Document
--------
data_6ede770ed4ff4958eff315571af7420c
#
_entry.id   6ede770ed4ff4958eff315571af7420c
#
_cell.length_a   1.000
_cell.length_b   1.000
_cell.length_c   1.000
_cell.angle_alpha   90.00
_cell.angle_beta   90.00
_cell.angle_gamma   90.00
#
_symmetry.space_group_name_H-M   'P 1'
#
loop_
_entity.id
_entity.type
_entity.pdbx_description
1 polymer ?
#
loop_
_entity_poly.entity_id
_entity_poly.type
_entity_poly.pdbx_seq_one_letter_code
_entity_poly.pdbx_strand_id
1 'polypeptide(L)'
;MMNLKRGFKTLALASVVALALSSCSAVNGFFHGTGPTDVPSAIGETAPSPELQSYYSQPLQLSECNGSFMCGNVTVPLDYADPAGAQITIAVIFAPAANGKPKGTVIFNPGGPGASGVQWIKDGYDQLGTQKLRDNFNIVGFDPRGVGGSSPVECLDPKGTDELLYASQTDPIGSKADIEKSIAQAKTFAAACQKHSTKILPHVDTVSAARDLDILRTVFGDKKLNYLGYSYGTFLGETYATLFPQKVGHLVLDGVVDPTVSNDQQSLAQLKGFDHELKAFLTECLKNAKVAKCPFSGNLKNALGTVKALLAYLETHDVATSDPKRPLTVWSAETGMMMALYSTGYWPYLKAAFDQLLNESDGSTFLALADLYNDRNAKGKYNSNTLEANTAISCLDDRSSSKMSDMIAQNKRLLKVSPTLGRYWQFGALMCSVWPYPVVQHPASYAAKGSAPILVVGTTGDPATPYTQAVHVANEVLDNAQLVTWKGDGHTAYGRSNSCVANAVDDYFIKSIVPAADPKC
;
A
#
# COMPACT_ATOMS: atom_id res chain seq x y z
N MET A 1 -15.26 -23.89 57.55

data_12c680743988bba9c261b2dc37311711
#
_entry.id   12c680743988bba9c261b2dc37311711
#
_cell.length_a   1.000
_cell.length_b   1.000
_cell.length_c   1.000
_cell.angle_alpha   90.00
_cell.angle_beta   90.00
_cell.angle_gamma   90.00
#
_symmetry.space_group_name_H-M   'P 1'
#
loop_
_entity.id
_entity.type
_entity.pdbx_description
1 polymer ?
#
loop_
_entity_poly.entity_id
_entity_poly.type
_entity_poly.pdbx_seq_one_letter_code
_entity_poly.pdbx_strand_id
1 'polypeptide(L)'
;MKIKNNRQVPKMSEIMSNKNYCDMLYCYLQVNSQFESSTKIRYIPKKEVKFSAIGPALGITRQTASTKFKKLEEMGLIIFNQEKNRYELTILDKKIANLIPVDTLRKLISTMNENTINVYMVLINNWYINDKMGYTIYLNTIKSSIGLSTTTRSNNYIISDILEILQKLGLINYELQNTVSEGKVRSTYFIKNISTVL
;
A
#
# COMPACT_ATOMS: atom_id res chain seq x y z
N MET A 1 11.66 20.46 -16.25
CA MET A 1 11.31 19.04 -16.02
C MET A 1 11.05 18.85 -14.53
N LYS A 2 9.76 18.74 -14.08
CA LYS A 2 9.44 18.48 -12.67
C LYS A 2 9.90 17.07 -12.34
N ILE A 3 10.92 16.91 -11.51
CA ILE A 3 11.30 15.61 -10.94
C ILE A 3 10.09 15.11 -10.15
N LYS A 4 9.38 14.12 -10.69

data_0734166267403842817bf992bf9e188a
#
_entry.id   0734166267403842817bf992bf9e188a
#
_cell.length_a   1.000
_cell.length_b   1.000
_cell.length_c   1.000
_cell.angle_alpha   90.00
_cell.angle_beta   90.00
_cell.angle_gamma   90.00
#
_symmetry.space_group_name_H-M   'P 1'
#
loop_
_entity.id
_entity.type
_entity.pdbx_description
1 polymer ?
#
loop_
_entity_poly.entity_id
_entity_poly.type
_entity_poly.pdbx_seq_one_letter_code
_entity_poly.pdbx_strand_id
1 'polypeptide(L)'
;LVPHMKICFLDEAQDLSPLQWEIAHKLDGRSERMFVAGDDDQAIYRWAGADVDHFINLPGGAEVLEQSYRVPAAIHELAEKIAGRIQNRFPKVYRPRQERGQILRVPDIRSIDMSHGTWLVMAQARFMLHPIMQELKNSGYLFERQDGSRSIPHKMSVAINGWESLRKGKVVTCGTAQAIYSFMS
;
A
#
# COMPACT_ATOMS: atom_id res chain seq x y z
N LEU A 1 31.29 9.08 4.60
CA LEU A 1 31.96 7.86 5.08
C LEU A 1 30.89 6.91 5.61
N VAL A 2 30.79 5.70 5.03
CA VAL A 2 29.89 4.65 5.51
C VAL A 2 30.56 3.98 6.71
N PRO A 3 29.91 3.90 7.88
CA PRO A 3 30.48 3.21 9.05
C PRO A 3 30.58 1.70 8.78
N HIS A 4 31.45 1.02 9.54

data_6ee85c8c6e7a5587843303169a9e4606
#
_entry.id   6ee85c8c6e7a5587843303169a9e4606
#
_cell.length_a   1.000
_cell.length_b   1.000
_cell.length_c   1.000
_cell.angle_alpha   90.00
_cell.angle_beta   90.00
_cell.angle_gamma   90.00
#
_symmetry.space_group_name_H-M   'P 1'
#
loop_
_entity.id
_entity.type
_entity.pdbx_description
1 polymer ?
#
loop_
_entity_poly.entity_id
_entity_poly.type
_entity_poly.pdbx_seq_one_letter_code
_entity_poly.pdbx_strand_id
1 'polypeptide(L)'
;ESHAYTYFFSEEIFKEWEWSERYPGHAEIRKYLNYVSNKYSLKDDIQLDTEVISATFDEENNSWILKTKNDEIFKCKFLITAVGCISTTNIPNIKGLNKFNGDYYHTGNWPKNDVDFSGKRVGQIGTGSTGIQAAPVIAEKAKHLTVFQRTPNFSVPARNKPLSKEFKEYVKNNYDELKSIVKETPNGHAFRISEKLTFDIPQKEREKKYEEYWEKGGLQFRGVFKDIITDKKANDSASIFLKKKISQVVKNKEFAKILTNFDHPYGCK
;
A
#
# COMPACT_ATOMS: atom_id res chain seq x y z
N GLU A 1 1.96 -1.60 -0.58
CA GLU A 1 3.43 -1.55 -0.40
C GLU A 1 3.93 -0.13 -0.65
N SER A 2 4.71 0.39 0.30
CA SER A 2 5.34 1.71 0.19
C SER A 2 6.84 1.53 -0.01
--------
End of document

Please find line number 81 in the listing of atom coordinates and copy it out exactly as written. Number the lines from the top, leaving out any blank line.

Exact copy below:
_cell.angle_gamma   90.00